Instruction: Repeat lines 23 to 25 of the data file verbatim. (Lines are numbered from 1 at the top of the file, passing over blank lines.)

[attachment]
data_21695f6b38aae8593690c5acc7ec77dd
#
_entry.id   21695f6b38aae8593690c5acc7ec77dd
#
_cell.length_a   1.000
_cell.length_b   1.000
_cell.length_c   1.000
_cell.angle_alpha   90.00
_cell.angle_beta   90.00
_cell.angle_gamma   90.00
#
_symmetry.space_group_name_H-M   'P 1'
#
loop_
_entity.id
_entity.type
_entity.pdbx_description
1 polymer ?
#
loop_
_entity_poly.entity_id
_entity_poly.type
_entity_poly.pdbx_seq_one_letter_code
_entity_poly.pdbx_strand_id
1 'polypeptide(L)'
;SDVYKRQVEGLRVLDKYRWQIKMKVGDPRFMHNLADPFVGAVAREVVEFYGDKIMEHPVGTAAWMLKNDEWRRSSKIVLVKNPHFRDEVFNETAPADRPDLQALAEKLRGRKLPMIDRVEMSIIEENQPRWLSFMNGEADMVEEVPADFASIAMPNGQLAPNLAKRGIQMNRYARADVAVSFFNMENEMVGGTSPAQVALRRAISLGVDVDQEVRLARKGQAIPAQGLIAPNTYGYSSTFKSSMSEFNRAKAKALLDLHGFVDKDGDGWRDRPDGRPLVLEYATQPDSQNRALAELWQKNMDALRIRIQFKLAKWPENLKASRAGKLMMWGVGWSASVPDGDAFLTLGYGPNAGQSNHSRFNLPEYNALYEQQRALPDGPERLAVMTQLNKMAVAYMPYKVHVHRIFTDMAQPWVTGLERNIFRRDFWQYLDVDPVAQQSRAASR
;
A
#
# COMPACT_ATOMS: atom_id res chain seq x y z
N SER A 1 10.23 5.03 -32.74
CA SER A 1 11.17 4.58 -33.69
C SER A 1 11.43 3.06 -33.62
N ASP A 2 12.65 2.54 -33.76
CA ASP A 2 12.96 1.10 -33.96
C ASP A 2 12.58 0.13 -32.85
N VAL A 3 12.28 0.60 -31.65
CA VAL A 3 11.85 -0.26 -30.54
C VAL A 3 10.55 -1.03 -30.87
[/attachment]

_entity_poly.pdbx_seq_one_letter_code
_entity_poly.pdbx_strand_id
1 'polypeptide(L)'